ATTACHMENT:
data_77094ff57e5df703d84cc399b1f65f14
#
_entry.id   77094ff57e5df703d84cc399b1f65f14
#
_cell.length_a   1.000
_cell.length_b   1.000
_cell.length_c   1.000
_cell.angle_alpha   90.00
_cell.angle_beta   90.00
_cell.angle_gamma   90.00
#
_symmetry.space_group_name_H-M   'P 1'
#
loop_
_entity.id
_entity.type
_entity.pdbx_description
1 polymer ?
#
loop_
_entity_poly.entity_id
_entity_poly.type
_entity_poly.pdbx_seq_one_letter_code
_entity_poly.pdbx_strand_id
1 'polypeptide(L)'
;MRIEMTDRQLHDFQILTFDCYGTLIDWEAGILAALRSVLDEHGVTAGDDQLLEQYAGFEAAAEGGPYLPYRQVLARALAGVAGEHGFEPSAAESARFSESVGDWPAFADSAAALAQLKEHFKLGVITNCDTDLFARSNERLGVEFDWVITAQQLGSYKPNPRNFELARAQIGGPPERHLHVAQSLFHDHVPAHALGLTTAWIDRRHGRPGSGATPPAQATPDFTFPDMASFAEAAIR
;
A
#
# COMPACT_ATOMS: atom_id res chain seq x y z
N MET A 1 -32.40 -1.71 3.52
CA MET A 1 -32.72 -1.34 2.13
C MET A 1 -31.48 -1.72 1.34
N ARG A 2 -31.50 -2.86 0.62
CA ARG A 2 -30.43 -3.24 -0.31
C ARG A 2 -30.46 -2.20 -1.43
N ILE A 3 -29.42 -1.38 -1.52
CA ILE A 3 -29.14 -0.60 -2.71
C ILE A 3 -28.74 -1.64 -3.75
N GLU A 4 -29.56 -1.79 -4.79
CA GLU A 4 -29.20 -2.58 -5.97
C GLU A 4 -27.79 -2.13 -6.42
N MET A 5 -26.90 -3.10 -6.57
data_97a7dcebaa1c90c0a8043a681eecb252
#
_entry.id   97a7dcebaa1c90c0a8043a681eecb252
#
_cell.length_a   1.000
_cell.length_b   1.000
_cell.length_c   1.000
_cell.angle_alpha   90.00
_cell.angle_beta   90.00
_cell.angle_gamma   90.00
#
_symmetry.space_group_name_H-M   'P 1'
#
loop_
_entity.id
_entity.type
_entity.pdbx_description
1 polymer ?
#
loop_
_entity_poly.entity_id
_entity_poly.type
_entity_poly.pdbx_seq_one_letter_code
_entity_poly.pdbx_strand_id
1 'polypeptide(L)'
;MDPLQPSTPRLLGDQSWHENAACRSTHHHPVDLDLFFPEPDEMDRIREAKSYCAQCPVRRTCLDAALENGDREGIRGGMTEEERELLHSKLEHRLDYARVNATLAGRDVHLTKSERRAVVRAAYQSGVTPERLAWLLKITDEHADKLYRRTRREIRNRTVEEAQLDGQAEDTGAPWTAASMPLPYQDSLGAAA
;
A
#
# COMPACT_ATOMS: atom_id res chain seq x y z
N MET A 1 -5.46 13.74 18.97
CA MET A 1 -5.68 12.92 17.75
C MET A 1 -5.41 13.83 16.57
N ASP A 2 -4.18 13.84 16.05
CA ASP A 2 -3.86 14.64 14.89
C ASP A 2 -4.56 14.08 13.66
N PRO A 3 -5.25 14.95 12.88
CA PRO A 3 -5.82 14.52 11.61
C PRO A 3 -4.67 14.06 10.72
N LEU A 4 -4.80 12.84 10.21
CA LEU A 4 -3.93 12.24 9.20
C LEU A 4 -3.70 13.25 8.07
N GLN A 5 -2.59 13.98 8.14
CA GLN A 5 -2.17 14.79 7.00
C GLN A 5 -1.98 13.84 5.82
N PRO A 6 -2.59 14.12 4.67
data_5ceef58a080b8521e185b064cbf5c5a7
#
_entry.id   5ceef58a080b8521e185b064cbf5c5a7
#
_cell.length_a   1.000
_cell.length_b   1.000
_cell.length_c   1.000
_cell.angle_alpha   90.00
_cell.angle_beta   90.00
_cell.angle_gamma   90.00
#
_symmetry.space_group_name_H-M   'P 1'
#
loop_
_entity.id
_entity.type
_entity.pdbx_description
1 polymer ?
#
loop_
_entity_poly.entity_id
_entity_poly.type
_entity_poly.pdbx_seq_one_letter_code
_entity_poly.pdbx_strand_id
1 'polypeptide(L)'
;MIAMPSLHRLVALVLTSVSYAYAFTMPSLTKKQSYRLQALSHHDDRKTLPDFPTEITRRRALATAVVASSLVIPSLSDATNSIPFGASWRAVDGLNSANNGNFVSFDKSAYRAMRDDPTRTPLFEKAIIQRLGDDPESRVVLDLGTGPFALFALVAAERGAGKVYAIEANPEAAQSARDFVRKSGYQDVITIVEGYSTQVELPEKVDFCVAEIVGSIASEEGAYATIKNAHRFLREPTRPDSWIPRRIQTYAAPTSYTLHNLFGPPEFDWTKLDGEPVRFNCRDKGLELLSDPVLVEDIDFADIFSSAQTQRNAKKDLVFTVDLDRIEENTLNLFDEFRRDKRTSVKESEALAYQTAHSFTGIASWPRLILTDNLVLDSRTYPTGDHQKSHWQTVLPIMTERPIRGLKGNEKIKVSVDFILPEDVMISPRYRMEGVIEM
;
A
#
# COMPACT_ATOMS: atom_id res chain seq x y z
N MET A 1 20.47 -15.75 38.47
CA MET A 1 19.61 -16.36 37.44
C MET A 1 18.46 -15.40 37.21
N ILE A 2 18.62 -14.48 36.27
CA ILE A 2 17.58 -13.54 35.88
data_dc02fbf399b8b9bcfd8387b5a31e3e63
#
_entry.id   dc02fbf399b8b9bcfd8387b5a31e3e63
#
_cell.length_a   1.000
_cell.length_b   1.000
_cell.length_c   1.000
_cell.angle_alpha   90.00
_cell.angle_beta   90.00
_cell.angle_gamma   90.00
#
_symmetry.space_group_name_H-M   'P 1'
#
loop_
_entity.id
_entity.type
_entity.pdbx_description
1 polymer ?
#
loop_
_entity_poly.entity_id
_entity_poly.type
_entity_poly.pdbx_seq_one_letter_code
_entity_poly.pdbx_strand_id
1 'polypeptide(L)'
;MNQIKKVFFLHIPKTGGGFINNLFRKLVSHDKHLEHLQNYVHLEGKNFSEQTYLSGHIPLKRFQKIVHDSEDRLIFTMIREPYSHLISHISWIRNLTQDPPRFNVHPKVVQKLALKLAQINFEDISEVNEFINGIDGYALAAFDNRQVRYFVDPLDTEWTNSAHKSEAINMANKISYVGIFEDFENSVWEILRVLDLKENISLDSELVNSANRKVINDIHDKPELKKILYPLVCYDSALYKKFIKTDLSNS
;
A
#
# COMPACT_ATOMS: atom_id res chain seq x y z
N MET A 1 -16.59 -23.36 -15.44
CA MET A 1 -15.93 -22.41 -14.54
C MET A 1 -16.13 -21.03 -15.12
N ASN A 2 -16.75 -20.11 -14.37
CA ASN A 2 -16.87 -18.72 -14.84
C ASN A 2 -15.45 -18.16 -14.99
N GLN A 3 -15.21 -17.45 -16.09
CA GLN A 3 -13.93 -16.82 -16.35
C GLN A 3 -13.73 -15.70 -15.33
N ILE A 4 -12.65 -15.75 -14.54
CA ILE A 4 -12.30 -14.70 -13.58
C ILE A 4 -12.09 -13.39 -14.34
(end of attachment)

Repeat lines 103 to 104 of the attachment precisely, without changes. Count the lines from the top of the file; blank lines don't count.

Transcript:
loop_
_entity.id